But luckily I got all my photos of the Fallas Infantils last weeks so I’ll include those here. Some of them are pretty cool.

But what happened last night was the best part of Fallas for me this year. We have a neighbor – I think she was one of the people who called our landlord on me for the Infamous Christmas Cookie Situation of 2018. They see me and barely acknowledge me, usually. I see their son come home for lunch several times a week and he smiles and gives me an ‘Hola’, quietly whispered. He’s grown about a foot in the past year.

Jeff left me with some seriously large fireworks. On the order of those he bought for our wedding reception finale, over the lake where we got married on. So they aren’t just small firecrackers. I don’t like setting these things off alone. It’s like swimming in the ocean – do it in pairs. So yesterday, after getting up my nerve, I gathered my fireworks together and knocked on the neighbor’s door. I don’t think they wanted to answer.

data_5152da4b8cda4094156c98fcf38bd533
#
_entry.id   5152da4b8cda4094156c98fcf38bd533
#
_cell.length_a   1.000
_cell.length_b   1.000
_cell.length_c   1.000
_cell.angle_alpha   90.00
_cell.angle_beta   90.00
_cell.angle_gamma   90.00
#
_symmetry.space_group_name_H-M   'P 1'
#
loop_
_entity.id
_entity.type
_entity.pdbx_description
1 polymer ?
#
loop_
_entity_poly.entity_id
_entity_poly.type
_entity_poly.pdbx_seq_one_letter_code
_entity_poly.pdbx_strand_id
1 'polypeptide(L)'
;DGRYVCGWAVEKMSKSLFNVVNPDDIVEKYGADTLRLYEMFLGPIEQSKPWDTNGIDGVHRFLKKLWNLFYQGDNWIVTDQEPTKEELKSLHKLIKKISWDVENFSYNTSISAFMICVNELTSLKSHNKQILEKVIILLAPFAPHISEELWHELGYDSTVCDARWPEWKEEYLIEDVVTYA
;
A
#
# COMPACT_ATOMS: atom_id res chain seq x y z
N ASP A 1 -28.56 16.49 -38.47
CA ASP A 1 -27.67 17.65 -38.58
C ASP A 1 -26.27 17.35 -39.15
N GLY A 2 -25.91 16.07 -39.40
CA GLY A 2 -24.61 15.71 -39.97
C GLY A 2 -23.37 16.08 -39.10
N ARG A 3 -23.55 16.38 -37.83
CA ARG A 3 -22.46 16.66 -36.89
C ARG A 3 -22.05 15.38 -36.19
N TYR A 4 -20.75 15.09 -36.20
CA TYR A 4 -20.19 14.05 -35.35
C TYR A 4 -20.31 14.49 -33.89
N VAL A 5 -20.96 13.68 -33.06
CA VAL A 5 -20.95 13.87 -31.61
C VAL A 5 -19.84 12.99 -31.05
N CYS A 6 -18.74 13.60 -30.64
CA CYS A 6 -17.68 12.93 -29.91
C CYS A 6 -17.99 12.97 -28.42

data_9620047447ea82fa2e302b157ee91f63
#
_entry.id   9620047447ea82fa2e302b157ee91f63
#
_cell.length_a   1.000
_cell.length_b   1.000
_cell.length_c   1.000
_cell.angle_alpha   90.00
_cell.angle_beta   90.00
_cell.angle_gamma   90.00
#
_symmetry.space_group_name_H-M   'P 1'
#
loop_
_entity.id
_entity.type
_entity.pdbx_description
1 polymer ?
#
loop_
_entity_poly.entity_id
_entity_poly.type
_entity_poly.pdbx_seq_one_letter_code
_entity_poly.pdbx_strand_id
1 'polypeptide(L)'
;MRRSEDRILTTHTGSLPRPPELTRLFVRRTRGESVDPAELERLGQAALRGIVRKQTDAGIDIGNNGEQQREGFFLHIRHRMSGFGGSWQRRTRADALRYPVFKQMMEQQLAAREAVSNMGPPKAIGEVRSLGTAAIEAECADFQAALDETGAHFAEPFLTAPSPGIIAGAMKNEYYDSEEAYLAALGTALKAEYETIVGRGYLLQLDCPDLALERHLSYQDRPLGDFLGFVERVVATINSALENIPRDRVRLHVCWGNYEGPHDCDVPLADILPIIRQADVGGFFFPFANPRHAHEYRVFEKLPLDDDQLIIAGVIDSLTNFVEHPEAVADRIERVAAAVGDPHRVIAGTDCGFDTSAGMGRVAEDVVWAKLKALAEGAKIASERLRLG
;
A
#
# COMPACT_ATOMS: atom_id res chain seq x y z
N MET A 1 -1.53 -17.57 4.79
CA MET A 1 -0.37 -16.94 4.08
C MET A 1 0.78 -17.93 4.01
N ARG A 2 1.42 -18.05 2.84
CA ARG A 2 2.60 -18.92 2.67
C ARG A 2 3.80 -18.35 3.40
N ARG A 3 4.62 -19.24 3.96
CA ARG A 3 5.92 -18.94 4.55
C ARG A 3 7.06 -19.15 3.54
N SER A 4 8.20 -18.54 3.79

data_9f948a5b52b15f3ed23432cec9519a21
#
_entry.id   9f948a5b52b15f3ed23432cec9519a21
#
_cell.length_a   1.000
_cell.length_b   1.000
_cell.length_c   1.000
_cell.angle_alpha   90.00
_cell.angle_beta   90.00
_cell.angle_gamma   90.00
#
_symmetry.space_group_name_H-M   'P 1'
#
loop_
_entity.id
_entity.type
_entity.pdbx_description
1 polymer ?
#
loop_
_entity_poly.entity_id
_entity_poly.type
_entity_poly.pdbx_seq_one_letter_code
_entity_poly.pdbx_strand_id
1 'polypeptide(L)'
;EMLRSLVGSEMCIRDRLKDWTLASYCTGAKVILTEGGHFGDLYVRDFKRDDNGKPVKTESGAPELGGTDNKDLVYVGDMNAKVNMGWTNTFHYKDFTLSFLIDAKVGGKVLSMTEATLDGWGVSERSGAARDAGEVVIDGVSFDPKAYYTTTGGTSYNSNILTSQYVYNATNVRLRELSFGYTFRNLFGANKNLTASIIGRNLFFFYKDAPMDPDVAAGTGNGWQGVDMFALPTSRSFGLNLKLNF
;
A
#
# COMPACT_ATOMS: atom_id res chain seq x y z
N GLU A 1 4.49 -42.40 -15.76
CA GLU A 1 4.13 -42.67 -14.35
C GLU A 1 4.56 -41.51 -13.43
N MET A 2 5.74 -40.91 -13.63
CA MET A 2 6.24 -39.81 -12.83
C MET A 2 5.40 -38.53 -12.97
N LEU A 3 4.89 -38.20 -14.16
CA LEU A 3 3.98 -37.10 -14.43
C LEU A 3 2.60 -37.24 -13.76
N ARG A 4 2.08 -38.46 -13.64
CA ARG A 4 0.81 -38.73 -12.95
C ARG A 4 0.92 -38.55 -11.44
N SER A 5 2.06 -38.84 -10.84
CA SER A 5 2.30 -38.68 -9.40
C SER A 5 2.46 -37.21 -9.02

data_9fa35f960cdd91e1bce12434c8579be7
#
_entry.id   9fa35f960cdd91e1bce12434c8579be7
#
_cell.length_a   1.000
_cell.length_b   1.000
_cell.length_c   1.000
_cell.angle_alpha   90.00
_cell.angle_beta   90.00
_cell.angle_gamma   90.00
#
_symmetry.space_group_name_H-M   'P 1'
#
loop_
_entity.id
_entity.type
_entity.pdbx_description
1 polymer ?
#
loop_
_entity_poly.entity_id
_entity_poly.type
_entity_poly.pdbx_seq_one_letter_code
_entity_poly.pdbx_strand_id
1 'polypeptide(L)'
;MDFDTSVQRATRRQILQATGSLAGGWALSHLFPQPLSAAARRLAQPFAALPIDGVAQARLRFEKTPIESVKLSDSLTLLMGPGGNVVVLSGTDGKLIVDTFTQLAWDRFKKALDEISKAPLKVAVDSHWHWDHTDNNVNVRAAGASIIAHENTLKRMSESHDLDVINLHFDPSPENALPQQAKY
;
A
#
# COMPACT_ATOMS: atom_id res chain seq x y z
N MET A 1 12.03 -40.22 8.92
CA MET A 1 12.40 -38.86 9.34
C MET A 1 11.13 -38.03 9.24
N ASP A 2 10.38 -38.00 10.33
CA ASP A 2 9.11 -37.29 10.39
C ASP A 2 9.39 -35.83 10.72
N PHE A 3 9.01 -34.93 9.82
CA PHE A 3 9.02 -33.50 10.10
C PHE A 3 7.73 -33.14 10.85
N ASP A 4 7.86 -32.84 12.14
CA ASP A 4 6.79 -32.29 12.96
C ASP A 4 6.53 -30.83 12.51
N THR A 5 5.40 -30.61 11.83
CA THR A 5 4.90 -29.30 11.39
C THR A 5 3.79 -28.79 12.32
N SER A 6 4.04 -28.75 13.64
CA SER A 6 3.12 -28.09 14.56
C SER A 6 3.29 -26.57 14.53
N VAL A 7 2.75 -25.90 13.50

A lot of rustling later – whispers – and then the door opened. The Mom and her two boys stood there. They knew who I was but were clearly uncomfortable. In broken Spanish I explained that Jeff was in London and I’d like to light these fireworks but didn’t want to do it alone. Could she and her boys help me? The boys eyes lit up! Then I offered that if they would light them, and let me watch, they could have them. Well, that changed everything.

So at 8 o’clock last night they knocked on my door (prearranged) and we went out on the street. They had some loud firecrackers, but then they got to the ones I had given them. The first batch was lit and a crowd gathered. Another boy stopped and talked to the kid next door. Our kid (yes, I’m aware that sounds strange) seemed very surprised to talk to this kid. The Mom explained – Surprise! – en Ingles.